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Roll for Charisma. . . why does this die have negative numbers?

14 December 2010

A while back, Nick (@SexCpotatoes on Twitter) mentioned here on the blog how tough it was to write secondary characters. That can definitely be a problem, because you want your main character to be the main character of the book, but you also want him to have an interesting supporting cast. The problem is, if you make those characters too interesting, they might hijack the story and steal your main character’s thunder.

This might not be an altogether bad thing, mind you. Sometimes, the secondary characters I think up have a way of promoting themselves to the main character — the original main character of White Male, 34 was the Sheriff’s Deputy, but his confidential informant hijacked that one pretty early on in development.

But what if you want your secondary characters to remain secondary? How do you make them human without going into too much detail, spending too much time on them? How do you make them seem like real people with real motivations without telling their stories as well?

I know one writer who writes out dossiers for all of his major and minor characters. He knows where they were born, where they went to school, and their job history before we meet them in the book. It’s almost like he has a military or FBI file on each one. That works for him, but I tried it and got bored with it.

My method for attempting to make my secondary characters have their own story is to just tell it, though not in the course of the novel in which they appear. I’ll often write a short story or two for each character (or “speaking part”) in a book. These stories don’t really go anywhere but into a folder on my computer, but they’re immensely helpful in helping me get to know the character before I put him or her into the novel.

What about you, folks? What’s your method for crafting those all-important (but let’s not make them too important) supporting characters?

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7 Comments leave one →
  1. 14 December 2010 0715

    I tend to keep dossiers on my characters as well. I need to know who they are before I can tell their stories. Plus, it helps keep things consistent. It drives me nuts when I know characters better than their authors do. The best examples I can think of are in TV. In the Golden Girls, Dorothy is pregnant with her son, Michael, when she gets married. She is married for 38 years. We meet her after her divorce, then we meet Michael, who should be about 40, but is in his early 20’s. Don’t even get me started on how many previous careers and girlfriends MacGyver was supposedly serious and exclusive with throughout high school and college.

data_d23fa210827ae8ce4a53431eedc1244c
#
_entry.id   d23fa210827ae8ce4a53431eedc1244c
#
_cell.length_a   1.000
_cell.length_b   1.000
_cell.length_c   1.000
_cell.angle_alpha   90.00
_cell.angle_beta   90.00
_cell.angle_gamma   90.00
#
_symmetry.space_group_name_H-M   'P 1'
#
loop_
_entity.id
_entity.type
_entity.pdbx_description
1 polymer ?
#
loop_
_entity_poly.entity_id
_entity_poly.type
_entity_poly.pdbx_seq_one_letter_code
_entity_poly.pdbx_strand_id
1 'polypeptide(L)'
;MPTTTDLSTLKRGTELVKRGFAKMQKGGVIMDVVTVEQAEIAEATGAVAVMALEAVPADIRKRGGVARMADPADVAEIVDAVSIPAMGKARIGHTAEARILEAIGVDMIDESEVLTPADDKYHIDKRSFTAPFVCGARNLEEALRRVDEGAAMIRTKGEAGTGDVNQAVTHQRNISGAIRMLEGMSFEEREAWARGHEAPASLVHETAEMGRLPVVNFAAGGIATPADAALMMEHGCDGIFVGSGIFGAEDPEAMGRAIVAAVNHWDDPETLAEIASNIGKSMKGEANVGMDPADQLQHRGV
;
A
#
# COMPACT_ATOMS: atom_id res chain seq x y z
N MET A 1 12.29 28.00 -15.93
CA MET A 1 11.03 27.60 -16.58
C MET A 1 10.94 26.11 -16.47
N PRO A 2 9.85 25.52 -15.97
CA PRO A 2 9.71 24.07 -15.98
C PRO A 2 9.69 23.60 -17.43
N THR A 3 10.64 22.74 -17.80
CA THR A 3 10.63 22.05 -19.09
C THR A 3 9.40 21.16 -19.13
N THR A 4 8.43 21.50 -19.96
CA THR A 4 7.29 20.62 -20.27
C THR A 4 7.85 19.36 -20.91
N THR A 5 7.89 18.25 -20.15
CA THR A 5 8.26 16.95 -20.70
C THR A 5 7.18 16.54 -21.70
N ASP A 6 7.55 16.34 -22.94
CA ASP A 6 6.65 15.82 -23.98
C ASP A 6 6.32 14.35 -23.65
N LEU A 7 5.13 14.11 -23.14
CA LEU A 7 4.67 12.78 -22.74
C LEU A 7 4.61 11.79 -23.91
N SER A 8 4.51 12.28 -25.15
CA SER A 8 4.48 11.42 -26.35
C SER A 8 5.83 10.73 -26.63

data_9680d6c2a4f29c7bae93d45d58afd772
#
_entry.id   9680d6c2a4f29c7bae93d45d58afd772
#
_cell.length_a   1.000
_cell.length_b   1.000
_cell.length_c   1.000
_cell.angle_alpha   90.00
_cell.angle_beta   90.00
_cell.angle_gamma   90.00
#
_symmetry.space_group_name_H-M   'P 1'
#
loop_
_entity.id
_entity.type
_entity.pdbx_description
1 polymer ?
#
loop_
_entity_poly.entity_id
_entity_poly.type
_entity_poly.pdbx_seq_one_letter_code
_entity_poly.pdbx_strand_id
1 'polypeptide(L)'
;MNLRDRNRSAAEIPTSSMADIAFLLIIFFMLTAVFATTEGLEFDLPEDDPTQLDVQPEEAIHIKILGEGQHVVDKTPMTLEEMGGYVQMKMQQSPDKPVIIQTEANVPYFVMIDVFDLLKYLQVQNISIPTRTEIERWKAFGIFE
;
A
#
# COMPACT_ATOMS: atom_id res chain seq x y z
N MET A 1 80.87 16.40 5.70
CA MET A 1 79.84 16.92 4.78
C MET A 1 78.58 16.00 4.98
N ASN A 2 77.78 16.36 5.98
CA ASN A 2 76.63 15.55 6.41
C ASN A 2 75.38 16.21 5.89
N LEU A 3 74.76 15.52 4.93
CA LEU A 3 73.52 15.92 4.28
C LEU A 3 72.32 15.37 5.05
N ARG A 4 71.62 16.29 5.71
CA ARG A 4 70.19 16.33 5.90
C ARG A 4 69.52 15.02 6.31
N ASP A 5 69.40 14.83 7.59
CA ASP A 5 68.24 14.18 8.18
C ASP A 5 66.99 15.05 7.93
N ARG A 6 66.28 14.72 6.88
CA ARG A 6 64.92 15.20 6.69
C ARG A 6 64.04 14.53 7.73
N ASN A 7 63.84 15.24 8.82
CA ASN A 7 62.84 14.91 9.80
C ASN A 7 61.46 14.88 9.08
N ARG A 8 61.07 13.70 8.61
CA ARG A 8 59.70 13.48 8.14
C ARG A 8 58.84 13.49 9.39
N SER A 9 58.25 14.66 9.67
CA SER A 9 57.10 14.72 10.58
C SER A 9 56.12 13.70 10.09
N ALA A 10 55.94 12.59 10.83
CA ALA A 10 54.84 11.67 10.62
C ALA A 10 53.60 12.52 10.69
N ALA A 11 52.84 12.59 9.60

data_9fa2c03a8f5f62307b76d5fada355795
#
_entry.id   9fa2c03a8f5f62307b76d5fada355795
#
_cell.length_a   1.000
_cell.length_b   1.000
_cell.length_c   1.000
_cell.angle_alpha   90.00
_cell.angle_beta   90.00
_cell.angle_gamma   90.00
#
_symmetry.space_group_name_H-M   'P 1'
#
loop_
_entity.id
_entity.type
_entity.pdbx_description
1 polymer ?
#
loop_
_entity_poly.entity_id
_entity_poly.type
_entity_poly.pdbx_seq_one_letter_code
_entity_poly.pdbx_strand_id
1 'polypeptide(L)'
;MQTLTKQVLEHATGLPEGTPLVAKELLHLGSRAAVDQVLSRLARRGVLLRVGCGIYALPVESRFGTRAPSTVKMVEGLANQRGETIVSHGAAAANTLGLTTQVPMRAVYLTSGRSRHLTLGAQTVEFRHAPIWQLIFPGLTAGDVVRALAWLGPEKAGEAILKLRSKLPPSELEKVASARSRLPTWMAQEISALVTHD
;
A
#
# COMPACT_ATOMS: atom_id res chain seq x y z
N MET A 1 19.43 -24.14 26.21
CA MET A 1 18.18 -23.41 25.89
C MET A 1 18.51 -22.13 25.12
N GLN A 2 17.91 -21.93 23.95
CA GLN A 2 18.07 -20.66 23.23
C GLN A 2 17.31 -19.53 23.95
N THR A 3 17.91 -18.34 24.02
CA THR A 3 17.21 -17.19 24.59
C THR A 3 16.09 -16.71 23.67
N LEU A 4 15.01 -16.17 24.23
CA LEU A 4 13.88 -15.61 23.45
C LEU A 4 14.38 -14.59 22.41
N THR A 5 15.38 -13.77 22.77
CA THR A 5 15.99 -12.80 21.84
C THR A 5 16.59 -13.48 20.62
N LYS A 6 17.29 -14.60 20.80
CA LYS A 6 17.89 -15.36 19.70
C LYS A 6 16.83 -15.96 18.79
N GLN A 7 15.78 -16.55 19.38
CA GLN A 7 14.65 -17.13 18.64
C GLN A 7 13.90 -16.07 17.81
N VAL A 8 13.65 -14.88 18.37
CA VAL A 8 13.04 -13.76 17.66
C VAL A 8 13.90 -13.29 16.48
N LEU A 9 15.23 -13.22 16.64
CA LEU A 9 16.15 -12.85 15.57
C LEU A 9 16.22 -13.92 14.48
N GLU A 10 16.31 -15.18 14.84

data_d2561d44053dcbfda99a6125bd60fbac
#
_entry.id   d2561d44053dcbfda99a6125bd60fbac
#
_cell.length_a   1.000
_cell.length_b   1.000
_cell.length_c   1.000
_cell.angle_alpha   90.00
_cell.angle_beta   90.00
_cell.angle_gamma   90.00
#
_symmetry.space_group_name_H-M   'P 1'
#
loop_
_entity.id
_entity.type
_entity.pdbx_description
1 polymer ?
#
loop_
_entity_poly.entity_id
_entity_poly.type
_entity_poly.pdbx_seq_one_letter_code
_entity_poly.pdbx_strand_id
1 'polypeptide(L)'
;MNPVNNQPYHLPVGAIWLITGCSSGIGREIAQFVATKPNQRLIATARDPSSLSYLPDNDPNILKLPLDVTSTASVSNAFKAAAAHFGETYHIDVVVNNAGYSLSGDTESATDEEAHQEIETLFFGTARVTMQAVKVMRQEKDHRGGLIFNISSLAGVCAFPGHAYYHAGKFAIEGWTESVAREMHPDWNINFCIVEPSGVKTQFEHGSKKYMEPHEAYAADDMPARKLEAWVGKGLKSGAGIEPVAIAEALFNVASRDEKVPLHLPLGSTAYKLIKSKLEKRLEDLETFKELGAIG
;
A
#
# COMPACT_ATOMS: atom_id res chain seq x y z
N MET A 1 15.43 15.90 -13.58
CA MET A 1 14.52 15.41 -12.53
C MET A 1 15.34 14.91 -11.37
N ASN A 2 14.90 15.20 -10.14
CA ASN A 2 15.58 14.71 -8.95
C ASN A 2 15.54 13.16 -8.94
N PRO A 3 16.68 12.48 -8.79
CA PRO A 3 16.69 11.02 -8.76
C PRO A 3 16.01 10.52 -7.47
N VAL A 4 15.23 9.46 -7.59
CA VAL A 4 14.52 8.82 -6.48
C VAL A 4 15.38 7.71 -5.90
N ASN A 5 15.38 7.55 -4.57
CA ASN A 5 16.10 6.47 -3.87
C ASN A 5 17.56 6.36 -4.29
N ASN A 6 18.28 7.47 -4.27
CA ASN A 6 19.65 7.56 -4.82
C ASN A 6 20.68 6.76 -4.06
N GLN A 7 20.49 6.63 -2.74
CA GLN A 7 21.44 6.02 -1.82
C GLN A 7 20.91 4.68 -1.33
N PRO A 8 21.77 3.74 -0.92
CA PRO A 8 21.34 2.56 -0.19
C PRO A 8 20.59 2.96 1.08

• 14 December 2010 0810

      Star Trek’s been extremely guilty of that, too. There were plenty of inconsistencies in the original series, but when it got to movies, it only got worse. Don’t even get me started on DeMora Sulu.

  2. Nate permalink
    14 December 2010 0957

    Chuck Cunningham and Judy Winslow are still upstairs.

    • 14 December 2010 1009

      That’s a good one. And creepy — Judy just walked upstairs one day and vanished. As far as I can remember, no one ever mentioned her again. It’s like she found a gateway to a hell dimension in the upstairs linen closet.

      • Nate permalink
        14 December 2010 1252

        If by “gateway to a hell dimension” you meant “a career in porn and smoking a lot of pot,” you’d be correct.

  3. Trace permalink
    14 December 2010 1127

    I always just assumed Chuck Cunningham went off and joined the American Communist Party, which is why the rest of the family never mentioned him again.

    • 14 December 2010 1421

      Well, yeah. Who could forget that classic episode where Fonzie and the Cunninghams testify before the House Unamerican Activities Committee?

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